These nature-based approaches can include activities that reduce emissions from deforestation and forest degradation (REDD+), conserve and restore marine ecosystems, enhance “blue” carbon stocks along coastlines, and harness the power of ecosystems to adapt to climate change (ecosystem-based adaptation). These response measures provide additional socio-economic benefits beyond mitigation and adaptation, and are critical to accelerating our climate change response.

Our policy stance at COP 23​

Conservation International contributes our science, field experience and policy expertise to the global climate dialogues. Below, you will find Conservation International’s specific policy recommendations for the negotiations at COP 23 on how nature-based solutions can best support the implementation of the Paris Agreement and fulfillment of its objectives:

  • Harness the role of nature to deliver national climate action

    Develop further guidance on nationally determined contributions and adaptation communications that encourages countries to incorporate actions across all sectors, including nature-based solutions to climate change, that also generate environmental and socioeconomic co-benefits.

  • Increase efficiency for delivering climate goals

    Develop guidance on cooperative approaches that encourage the generation of internationally transferred mitigation outcomes across all sectors, including sectors with high emissions and taking advantage of the potential for removals from sinks, while promoting high environmental integrity through robust accounting and transparency rules.

  • Assess progress and enhance ambition

    Consider the role of nature-based solutions in achieving the global goals as part of the global stocktake process and assess the extent to which countries are taking advantage of these solutions.

  • Consider critical issues of agriculture and fisheries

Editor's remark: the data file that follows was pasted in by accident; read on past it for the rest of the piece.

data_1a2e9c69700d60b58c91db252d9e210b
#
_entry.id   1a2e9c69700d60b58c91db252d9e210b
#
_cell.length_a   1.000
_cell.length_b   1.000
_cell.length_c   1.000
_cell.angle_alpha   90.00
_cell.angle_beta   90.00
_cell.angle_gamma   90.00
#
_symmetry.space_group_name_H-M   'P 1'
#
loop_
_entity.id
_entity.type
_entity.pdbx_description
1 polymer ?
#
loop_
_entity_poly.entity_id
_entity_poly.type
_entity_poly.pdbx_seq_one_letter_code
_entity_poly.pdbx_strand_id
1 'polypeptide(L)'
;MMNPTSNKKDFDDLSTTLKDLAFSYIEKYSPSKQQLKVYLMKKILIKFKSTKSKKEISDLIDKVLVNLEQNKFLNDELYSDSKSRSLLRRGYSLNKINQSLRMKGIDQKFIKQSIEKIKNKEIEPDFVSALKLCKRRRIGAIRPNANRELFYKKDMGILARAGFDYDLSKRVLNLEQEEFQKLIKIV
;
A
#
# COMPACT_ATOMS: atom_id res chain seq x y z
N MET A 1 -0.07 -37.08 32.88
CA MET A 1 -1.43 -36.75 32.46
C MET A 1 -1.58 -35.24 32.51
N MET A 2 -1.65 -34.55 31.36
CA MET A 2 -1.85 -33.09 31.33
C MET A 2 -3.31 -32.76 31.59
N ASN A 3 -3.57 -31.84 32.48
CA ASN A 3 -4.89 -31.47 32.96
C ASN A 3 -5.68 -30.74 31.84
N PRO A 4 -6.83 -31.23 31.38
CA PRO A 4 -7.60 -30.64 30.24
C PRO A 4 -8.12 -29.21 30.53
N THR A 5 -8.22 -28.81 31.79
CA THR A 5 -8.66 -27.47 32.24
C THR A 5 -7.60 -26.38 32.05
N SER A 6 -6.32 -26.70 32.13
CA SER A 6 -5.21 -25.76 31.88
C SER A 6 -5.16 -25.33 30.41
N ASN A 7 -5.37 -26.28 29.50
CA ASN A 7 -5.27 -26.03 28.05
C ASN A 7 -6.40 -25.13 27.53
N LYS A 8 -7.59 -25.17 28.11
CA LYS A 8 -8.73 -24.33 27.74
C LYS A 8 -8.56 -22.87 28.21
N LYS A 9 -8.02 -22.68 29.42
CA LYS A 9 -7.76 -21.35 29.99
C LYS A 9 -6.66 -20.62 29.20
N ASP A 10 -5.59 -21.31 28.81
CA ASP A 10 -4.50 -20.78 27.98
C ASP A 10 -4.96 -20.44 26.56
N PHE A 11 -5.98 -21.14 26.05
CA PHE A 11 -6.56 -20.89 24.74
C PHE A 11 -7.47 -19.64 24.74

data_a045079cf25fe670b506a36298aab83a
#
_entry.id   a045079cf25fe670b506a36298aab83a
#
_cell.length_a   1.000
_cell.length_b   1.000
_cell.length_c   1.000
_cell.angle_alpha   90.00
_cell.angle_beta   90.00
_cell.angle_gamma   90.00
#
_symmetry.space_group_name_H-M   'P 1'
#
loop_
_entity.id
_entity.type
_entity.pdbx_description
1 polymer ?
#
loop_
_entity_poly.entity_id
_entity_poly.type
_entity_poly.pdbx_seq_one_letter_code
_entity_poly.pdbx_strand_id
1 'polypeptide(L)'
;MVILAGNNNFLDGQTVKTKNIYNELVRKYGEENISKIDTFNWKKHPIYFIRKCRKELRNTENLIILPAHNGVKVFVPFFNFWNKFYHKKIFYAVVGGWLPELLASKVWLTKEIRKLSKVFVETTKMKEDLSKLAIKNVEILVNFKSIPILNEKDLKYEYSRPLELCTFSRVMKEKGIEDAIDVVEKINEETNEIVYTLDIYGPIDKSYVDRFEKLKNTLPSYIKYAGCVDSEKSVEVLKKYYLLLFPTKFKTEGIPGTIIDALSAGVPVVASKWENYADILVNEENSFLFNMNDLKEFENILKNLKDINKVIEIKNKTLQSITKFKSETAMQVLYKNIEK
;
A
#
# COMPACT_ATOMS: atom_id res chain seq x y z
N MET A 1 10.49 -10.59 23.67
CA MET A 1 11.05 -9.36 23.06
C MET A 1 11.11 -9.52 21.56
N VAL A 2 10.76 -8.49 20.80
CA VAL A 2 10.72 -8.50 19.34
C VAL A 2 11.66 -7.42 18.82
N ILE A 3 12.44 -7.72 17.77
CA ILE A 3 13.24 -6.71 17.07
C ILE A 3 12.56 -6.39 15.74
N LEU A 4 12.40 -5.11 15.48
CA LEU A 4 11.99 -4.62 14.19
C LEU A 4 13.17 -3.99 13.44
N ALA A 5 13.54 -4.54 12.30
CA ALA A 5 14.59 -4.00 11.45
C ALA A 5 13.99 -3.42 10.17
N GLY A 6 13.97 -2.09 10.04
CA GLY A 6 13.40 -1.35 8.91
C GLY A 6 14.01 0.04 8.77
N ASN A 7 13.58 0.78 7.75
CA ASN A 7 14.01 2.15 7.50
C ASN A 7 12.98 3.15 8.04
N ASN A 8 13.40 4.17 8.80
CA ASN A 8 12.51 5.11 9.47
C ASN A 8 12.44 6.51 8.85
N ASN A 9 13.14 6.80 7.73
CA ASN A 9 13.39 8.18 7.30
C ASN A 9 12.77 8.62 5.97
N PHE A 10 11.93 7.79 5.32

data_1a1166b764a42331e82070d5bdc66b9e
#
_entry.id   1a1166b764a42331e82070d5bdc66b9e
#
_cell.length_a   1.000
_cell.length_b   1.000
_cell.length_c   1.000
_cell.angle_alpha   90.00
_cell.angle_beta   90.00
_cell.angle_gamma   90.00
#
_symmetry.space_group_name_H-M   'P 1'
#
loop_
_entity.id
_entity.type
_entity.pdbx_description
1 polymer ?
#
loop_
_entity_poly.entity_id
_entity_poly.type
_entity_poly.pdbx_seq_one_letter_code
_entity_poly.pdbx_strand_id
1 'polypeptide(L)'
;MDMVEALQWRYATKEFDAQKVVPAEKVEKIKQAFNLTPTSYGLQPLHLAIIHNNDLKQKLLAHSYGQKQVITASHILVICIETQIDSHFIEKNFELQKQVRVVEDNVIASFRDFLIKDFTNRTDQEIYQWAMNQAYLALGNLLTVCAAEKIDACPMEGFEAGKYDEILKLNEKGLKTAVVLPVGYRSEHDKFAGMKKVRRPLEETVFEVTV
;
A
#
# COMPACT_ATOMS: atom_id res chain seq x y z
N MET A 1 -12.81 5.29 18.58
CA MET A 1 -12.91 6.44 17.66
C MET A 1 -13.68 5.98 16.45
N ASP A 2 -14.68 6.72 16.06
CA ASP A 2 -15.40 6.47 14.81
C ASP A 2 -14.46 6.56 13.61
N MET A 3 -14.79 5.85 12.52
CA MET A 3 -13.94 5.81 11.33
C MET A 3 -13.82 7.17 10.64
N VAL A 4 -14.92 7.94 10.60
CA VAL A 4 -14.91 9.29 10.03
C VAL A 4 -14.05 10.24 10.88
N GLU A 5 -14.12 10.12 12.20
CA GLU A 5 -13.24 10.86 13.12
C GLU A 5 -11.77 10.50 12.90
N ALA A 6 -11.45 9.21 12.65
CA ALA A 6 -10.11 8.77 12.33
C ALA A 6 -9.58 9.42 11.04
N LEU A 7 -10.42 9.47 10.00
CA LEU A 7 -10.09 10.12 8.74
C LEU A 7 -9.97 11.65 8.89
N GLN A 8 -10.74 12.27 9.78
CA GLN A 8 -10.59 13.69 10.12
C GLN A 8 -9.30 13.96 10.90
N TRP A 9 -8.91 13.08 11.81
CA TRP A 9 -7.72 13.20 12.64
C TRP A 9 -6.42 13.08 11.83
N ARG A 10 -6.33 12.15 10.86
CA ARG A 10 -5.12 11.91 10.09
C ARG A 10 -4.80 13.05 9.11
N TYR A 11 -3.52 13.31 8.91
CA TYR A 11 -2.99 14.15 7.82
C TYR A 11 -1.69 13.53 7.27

• Agree to prepare recommendations and options for national-level agriculture and identify technological and financial support needed to advance these efforts, including areas where actions can be immediately implemented as well as other areas that require additional research and/or capacity building.
    • ​Agree to evaluate the impacts of climate change on fisheries and livelihoods, assess adaptation approaches for addressing these impacts and prepare recommendations for addressing fisheries in NDCs and adaptation communications.
  • Ensure inclusive participation

    Activate formal structures for Indigenous Peoples and Local Communities’ (IPLCs) diverse knowledge, best practices, experiences and perspectives to guide climate-related decisions and actions at the national and international levels, including through the establishment and management of a platform for knowledge exchange.

Turning science into policy

How should nature-based solutions for fighting climate change be implemented? What is the role of the private sector? What should REDD+ look like? These and other issues were covered in a series of briefs that translate Conservation International’s research into policy prescriptions: